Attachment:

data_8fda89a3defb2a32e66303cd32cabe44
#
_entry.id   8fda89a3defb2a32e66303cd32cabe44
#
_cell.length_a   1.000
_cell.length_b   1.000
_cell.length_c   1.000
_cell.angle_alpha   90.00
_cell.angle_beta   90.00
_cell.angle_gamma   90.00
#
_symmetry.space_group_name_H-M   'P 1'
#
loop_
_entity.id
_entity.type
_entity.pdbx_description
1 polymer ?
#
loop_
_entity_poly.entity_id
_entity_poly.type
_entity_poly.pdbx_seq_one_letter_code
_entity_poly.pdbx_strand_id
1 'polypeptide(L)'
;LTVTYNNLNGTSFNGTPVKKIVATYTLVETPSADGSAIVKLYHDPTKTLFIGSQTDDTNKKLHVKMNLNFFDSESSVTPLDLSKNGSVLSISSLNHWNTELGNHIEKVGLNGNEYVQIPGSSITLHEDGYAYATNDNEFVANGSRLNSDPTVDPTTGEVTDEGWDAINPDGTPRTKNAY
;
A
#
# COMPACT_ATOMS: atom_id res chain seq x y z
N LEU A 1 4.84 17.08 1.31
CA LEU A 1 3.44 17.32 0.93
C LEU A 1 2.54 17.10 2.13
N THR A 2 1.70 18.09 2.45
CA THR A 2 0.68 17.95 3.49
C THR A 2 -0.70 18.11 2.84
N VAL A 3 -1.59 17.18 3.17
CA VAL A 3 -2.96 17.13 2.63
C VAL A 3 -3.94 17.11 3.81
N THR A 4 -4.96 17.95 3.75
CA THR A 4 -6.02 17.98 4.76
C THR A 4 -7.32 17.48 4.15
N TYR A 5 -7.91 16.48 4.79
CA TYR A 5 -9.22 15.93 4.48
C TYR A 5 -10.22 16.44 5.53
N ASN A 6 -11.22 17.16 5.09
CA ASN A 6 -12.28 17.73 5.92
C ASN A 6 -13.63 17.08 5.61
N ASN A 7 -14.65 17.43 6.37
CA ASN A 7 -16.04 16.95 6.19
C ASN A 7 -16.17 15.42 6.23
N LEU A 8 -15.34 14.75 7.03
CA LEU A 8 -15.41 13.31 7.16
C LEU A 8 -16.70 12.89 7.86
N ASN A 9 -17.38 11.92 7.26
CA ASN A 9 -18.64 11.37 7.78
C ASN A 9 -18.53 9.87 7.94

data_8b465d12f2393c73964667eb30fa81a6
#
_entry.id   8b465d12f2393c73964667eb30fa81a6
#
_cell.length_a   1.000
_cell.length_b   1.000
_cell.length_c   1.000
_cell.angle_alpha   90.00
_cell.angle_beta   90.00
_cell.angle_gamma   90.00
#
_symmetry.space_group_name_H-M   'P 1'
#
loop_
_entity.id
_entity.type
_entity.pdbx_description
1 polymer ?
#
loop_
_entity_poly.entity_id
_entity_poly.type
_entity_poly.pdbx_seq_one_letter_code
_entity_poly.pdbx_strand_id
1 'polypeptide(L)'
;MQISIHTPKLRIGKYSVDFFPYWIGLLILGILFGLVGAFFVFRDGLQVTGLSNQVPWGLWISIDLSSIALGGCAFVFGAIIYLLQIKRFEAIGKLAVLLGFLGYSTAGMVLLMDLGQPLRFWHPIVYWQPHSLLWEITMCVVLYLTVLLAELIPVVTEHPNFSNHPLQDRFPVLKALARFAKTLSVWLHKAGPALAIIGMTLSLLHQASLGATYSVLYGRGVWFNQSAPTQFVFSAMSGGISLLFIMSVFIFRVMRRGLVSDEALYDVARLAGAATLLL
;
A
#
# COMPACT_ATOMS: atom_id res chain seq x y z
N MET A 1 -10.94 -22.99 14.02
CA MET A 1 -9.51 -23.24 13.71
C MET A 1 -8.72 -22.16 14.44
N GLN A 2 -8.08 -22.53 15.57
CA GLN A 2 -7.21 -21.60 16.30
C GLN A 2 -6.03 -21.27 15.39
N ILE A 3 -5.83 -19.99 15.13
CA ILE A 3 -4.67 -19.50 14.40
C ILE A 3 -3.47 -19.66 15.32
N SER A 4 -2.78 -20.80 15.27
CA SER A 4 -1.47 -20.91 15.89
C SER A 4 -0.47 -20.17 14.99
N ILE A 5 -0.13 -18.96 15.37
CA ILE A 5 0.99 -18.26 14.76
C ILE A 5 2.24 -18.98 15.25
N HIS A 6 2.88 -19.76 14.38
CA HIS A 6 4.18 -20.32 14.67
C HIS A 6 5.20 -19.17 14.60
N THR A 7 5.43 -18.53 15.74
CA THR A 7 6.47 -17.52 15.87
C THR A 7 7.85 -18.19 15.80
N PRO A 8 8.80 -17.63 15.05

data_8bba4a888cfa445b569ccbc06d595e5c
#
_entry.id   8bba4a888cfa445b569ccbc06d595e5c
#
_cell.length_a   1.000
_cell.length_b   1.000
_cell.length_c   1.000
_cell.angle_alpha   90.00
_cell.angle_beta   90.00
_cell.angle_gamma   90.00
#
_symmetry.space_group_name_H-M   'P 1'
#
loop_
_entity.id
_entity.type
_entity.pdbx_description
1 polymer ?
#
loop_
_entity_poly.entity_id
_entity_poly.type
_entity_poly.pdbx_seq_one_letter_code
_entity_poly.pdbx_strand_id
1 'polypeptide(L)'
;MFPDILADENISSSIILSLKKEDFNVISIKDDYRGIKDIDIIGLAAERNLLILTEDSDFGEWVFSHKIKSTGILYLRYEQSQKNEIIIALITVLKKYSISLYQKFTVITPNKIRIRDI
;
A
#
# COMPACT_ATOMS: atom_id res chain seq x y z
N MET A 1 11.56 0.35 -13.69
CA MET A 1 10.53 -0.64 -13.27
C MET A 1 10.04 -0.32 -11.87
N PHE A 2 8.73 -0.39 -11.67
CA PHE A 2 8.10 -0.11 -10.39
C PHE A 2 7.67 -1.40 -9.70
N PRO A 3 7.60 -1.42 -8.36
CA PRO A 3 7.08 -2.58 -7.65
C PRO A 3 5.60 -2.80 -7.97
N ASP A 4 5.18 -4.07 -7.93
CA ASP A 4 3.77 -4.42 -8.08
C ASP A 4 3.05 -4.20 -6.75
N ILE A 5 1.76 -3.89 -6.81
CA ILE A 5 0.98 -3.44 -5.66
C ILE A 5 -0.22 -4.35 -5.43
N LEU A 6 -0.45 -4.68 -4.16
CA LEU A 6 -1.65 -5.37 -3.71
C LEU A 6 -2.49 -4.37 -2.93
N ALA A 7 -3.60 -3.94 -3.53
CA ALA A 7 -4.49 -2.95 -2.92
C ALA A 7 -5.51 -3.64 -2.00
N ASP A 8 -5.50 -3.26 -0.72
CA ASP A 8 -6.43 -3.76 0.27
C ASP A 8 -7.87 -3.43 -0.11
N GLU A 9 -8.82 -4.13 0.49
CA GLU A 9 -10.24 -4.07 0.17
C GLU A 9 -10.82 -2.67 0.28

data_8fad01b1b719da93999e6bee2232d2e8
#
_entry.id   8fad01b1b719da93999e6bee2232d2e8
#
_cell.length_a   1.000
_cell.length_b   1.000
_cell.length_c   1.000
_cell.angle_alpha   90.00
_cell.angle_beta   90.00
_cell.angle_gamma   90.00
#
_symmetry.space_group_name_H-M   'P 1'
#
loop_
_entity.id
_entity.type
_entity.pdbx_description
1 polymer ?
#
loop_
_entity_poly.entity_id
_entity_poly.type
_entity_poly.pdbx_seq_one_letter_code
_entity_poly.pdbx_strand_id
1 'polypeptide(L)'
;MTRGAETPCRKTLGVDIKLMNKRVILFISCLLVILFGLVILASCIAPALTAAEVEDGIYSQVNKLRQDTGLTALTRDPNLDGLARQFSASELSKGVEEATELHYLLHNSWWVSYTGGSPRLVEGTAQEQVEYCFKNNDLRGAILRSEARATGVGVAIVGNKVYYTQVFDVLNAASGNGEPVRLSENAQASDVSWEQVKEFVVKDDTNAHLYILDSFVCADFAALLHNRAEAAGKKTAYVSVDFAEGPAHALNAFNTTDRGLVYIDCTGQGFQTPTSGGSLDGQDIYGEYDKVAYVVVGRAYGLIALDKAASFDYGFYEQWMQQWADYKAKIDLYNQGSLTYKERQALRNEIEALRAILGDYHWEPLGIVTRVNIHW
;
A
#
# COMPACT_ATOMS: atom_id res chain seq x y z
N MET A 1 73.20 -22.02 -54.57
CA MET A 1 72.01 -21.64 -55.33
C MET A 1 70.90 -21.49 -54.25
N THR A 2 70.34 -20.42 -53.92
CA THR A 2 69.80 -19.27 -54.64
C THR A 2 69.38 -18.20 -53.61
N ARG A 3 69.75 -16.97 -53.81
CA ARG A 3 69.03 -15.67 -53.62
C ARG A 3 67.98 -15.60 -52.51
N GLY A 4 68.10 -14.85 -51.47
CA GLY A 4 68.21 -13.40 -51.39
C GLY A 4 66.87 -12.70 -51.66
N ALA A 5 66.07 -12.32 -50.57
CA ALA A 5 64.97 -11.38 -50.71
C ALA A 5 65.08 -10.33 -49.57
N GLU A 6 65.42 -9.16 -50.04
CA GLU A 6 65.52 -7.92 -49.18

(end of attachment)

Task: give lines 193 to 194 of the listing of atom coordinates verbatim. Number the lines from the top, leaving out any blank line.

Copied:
;
A